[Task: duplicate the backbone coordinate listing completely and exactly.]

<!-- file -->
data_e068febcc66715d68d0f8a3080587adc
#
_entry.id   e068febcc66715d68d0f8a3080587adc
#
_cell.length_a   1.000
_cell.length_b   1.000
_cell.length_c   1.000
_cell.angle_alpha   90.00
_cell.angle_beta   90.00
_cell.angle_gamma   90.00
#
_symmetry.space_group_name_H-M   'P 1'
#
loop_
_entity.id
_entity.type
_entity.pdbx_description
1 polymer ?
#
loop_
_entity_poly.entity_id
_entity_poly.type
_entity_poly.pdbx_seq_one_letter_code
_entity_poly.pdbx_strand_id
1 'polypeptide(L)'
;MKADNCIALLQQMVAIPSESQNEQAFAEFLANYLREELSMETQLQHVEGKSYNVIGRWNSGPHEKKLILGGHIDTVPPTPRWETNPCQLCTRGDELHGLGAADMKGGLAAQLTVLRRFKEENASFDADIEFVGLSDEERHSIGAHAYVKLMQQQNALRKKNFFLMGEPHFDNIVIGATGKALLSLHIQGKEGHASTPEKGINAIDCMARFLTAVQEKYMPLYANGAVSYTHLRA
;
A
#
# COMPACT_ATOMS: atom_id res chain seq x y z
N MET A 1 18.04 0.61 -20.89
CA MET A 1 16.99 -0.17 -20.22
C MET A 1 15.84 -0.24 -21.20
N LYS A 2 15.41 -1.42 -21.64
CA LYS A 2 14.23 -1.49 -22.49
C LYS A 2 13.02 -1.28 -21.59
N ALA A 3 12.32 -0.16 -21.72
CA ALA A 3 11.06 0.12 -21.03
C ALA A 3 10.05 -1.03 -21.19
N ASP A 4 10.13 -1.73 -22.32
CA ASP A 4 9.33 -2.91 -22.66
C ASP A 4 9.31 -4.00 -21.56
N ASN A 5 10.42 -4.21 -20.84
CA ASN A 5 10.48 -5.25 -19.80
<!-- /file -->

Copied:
data_e068febcc66715d68d0f8a3080587adc
#
_entry.id   e068febcc66715d68d0f8a3080587adc
#
_cell.length_a   1.000
_cell.length_b   1.000
_cell.length_c   1.000
_cell.angle_alpha   90.00
_cell.angle_beta   90.00
_cell.angle_gamma   90.00
#
_symmetry.space_group_name_H-M   'P 1'
#
loop_
_entity.id
_entity.type
_entity.pdbx_description
1 polymer ?
#
loop_
_entity_poly.entity_id
_entity_poly.type
_entity_poly.pdbx_seq_one_letter_code
_entity_poly.pdbx_strand_id
1 'polypeptide(L)'
;MKADNCIALLQQMVAIPSESQNEQAFAEFLANYLREELSMETQLQHVEGKSYNVIGRWNSGPHEKKLILGGHIDTVPPTPRWETNPCQLCTRGDELHGLGAADMKGGLAAQLTVLRRFKEENASFDADIEFVGLSDEERHSIGAHAYVKLMQQQNALRKKNFFLMGEPHFDNIVIGATGKALLSLHIQGKEGHASTPEKGINAIDCMARFLTAVQEKYMPLYANGAVSYTHLRA
;
A
#
# COMPACT_ATOMS: atom_id res chain seq x y z
N MET A 1 18.04 0.61 -20.89
CA MET A 1 16.99 -0.17 -20.22
C MET A 1 15.84 -0.24 -21.20
N LYS A 2 15.41 -1.42 -21.64
CA LYS A 2 14.23 -1.49 -22.49
C LYS A 2 13.02 -1.28 -21.59
N ALA A 3 12.32 -0.16 -21.72
CA ALA A 3 11.06 0.12 -21.03
C ALA A 3 10.05 -1.03 -21.19
N ASP A 4 10.13 -1.73 -22.32
CA ASP A 4 9.33 -2.91 -22.66
C ASP A 4 9.31 -4.00 -21.56
N ASN A 5 10.42 -4.21 -20.84
CA ASN A 5 10.48 -5.25 -19.80